This is the first place I sat and people-watched in Sydney.  
It's the El Alamein fountain just up the street from my hotel in King's Cross. 
 It looks lovely at night - and the cafe on the right makes a very good cup of coffee
for tired travellers

This journey is starting to pass much quicker than I thought.  It's already Day 15 - I'm a third of the way through my adventure and there's so much I haven't told you...

As usual, I'm afraid, a sprinkling of photographs will have to serve as an update of my Grandest Tour Of All.
 Next morning I looked around King's Cross.  It has a reputation for being seedy, sleazy and disreputable - a reputation which, from my observations, it entirely deserves.
These lovely colonial houses are the other side of the story, though.  I loved King's Cross for its liveliness and honesty - it's what modern travel writers call 'cosmopolitan and bohemian'.
 These exotic-looking birds are Australian White Ibises - and they're as common as pigeons in Sydney.  The size of large gulls, they fuss around anyone who's eating or drinking on a park bench.
Strangely, not much is known about their lifestyle; the Botanic Garden Trust is carrying out research as I type.
 Speaking of the Botanic Garden...
My first view of Sydney Harbour Bridge and the Opera House was from the air - the plane from Perth flew in over the city.  But that doesn't really count.  This was where I first caught sight of one of the world's most photographed structures.  It's inside the Royal Botanic Garden and the profusion of palms reminds you of how sub-tropical Sydney's climate is.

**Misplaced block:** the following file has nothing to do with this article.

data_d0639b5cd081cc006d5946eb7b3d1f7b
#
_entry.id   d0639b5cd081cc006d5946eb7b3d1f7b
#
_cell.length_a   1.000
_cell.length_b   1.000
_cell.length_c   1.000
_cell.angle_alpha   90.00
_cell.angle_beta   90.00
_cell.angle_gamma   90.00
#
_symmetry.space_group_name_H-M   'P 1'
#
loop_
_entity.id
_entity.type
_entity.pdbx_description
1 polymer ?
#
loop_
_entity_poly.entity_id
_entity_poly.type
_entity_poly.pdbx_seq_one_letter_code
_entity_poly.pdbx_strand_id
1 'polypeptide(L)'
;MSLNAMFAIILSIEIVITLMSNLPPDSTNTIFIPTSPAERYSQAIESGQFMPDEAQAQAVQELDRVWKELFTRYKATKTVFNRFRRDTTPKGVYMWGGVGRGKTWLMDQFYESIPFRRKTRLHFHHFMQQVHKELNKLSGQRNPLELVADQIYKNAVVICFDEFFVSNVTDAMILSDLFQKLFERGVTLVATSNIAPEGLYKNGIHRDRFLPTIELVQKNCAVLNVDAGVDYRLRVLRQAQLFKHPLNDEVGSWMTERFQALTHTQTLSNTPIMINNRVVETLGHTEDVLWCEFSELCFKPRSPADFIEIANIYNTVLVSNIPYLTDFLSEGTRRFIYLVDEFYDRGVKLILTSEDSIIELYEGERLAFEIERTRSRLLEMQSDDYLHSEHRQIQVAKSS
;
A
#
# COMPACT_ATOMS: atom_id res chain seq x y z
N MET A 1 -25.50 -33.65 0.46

15 different types of grass...
 A lunchtime office-worker doing some tai-chi in the Garden.  
I joined him for 10 minutes or so but felt far too self-conscious to stay...
 When you first see the Opera House in all its glory, you have no choice but to stand and stare.  That's how heart-stopping it is.  And then you stare some more.
The little jetty below the Opera House is Man O'War Quay...
 ...which is where I met the amazing Mark.
Every lunchtime, he runs across the Botanic Garden to the Quay, strips down to his trunks and jumps into Sydney Harbour for 10 minutes or so.  And then he runs back through the Garden to his office.
Everyone under about 35 seems to be involved in some sort of strenuous exercise for most of the time in Sydney - a truly pleasurable thing to observe, specially as short shorts are still worn by Sydney's menfolk...
 It's impossible to be anywhere near the Opera House without needing to look at it again and again, from every angle...
 If you look very, very carefully at this picture, you may be able to see - on the upper arch of the bridge, about centre-photo - what look like tiny bits of fluff sticking up.  They are people; and they're doing the Bridge Climb - 'the climb of your life'.  It takes a whole morning to climb all the way to the top and back again.  My nephew's done it and says it's awesome and I've decided to take his word for it.
 The Opera House roof shimmers and sparkles and glitters in the afternoon sunshine.